e. Check the lubrication; flush the governor
sump and refill it with proper oil.
f. Check the setting of the needle valve.
g. Make repairs. When you have completed the
repairs, start the engine and check its operation. When
it is operating properly, notify the engineer officer and
2. Engine cooling water temperature above the
Notify the bridge.
Reduce the load and the speed of the engine.
Check the freshwater level in the expansion
Check the saltwater discharge pressure.
Check the sea suction and the discharge
Vent the freshwater and the saltwater pumps.
Check the setting and operation of the
temperature regulating valve,
3. Failed main engine lube oil pressure
a. Secure the engine immediately.
b. Notify the engineer officer and the bridge.
c. Check the sump oil level, the piping, the
filters, the strainers, and the lube oil pump capacity.
Make the repairs.
d. After you have completed the repairs, notify
the engineer officer and the bridge.
For more generalized examples of main engine
(diesel-drive) casualties, refer to Damage Control -
Engineering Casualty Control, Chapter 079, Volume
3, of NSTM.
To obtain detailed information on diesel engine
casualty control procedures, refer to the manufacturers
instructions, the pertinent type commanders
instructions, and the ships Engineering Casualty
You will spend much of your time aboard ship as a
watch stander. How you stand your watch is very
important to the reliability of the engineering plant and
the entire ship. To be a successful watch stander, you
must do the following;
l Have the skills to detect unusua1 noises,
vibrations, or odors that may indicate faulty machinery
l Take appropriate and prompt corrective
l Be ready, in emergencies, to act quickly and
l Know the ships piping systems and HOW,
WHERE, and WHY they are controlled.
l Know each piece of machinery: how it is
constucted, how it operates, how it fits into the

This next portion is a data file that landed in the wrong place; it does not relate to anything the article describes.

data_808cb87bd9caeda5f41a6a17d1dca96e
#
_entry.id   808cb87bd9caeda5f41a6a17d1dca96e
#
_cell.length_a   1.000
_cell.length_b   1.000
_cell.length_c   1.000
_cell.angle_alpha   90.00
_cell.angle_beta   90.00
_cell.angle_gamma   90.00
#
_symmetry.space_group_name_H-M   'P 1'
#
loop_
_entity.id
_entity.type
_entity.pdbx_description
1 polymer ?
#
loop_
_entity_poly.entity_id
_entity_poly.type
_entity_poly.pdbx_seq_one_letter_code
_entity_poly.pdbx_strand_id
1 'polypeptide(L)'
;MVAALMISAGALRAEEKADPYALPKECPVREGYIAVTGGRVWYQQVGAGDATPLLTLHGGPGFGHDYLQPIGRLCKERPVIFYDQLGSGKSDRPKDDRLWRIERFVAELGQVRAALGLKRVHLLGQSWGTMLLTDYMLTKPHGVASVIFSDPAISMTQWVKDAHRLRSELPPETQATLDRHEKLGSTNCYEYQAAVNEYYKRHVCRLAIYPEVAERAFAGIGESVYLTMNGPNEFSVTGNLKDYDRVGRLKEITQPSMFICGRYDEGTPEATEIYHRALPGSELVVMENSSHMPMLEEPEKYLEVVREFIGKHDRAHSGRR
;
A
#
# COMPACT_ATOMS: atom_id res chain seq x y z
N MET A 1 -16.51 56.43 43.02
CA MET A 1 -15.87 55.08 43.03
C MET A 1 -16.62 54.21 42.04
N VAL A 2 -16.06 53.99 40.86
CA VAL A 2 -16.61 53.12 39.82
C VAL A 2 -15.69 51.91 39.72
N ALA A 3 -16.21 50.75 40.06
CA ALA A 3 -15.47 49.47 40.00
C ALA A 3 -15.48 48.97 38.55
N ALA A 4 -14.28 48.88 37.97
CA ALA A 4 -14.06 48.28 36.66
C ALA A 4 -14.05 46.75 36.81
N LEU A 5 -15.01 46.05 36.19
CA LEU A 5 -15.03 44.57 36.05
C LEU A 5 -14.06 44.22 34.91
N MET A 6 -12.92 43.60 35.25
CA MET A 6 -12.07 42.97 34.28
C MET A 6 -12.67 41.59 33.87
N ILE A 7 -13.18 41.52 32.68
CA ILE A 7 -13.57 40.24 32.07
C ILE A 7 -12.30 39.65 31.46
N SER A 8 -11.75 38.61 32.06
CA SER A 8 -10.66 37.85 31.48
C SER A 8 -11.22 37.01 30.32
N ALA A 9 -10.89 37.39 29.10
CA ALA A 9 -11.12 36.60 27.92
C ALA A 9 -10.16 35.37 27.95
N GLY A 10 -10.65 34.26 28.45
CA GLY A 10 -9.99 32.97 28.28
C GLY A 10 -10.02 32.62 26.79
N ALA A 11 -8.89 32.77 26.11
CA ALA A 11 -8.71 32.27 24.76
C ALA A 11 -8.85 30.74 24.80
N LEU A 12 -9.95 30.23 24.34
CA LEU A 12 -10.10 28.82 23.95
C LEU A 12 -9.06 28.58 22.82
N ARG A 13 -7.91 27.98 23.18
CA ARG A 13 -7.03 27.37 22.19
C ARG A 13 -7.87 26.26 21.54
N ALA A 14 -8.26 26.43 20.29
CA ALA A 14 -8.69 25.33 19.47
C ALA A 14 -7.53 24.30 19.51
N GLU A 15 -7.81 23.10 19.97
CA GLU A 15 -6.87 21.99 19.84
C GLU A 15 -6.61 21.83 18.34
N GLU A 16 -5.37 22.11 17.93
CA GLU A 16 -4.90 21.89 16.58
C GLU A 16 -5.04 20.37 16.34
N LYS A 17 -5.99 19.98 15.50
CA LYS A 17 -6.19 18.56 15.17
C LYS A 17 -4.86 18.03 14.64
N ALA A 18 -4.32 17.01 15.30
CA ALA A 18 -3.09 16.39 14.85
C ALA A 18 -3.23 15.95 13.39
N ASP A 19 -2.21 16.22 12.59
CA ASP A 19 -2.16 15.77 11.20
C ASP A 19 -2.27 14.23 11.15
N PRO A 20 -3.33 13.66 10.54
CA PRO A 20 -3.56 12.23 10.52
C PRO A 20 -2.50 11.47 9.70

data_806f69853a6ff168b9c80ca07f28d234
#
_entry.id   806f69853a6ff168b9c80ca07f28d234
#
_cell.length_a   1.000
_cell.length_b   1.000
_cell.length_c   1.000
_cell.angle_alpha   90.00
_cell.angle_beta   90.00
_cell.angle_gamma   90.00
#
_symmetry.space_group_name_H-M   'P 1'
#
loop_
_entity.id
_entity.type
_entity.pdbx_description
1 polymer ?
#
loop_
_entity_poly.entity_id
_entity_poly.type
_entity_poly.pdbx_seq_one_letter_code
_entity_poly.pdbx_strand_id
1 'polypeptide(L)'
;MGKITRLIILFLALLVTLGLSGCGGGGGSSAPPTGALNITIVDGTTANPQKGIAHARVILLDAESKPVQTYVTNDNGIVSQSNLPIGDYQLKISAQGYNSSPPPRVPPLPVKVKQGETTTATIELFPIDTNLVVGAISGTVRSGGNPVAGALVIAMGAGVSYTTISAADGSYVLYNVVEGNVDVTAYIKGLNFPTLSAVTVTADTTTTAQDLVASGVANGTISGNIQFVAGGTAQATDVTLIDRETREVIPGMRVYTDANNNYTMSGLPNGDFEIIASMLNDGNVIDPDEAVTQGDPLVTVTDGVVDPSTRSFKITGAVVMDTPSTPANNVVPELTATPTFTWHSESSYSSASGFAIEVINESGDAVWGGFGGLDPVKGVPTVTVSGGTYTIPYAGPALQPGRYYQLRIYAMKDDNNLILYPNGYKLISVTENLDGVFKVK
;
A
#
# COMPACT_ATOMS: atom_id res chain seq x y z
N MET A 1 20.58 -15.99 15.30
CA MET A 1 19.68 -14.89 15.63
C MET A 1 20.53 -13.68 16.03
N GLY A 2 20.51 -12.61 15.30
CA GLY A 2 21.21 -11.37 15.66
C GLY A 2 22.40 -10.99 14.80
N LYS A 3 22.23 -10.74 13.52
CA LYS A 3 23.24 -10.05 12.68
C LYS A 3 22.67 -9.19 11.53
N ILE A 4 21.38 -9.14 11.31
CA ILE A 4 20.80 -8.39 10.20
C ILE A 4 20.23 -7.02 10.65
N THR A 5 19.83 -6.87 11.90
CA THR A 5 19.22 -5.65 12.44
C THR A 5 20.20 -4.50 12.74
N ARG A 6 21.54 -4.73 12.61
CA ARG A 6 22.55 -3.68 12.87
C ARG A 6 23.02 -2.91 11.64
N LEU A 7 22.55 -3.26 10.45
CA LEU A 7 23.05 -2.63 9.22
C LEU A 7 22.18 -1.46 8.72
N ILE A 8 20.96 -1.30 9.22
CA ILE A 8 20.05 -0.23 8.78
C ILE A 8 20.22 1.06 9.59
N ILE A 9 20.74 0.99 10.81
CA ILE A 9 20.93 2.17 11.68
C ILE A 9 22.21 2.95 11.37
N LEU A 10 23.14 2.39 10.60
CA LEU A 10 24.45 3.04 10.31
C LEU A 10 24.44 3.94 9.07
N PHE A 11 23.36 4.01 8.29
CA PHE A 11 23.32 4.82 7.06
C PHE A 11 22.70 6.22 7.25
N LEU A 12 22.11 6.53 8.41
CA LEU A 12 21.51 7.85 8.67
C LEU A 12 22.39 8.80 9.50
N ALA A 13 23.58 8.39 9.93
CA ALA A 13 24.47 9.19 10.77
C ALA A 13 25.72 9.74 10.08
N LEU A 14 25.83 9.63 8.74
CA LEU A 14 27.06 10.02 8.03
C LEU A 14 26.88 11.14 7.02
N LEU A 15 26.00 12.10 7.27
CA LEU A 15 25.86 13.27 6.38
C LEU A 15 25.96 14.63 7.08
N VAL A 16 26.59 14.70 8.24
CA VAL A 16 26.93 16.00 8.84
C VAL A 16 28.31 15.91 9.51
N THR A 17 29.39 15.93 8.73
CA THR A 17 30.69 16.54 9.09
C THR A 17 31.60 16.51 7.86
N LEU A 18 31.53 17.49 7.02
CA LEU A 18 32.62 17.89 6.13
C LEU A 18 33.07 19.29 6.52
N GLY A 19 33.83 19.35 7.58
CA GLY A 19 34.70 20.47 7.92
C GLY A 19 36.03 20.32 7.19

engineering plant, and where related equipment is
l Be able to read and interpret measuring
l Understand how and why protective devices
function (relief valves, speed limiting governors,
overspeed trips, and cut-in and cutout devices).
l Recognize and remove fire hazards, stow gear
that is adrift, and keep deck plates clean and dry.
l NEVER try to operate a piece of equipment that
l Report all unsafe conditions to the space or plant
l Know the status of every piece of machinery at
l Promptly handle any necessary change in speed
or setup, and record correctly all data concerning the
operation and maintenance of the machinery.
l Be sure the log is up-to-date and the status boards
l Know what machinery is operating and what the
night orders and standing orders are before you relieve
Above all, if you dont know-ASK! A noise, odor,
or condition may seem abnormal to you, but you may
not be certain whether it is a problem. When that
happens, call your immediate watch supervisor.
You can best gain the respect and confidence of your
supervisors and shipmates if you stand a good watch.
Relieve the watch on time or even a little early if possible
to be sure you know the condition of the machinery and
what you need to do. DONT TRY TO RELIEVE THE
W A T C H F I R S T A N D F I G U R E O U T T H E